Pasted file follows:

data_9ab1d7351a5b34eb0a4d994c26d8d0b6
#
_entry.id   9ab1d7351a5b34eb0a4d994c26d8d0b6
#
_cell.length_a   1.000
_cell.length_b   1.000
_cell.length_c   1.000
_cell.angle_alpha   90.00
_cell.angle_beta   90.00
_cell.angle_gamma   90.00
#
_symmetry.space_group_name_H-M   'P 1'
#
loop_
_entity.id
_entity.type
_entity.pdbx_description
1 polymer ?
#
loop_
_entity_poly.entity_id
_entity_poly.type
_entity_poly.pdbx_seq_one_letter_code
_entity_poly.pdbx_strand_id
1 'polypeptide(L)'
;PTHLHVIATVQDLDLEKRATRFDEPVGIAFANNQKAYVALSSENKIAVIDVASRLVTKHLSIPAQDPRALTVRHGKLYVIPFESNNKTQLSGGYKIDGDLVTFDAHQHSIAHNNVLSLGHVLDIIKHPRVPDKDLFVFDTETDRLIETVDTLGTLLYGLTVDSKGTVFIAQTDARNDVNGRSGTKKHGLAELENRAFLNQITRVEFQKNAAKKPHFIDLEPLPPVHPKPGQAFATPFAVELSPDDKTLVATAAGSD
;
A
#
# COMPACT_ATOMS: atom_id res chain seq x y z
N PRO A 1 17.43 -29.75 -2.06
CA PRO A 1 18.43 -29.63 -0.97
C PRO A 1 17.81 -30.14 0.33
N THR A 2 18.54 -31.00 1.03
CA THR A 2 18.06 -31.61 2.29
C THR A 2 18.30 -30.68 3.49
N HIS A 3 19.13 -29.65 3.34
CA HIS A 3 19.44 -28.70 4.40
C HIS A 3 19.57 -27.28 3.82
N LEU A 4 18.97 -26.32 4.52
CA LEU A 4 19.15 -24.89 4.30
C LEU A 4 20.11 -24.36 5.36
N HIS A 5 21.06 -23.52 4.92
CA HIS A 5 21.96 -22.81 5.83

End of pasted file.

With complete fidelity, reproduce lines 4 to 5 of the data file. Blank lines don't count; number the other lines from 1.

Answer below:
#
_cell.length_a   1.000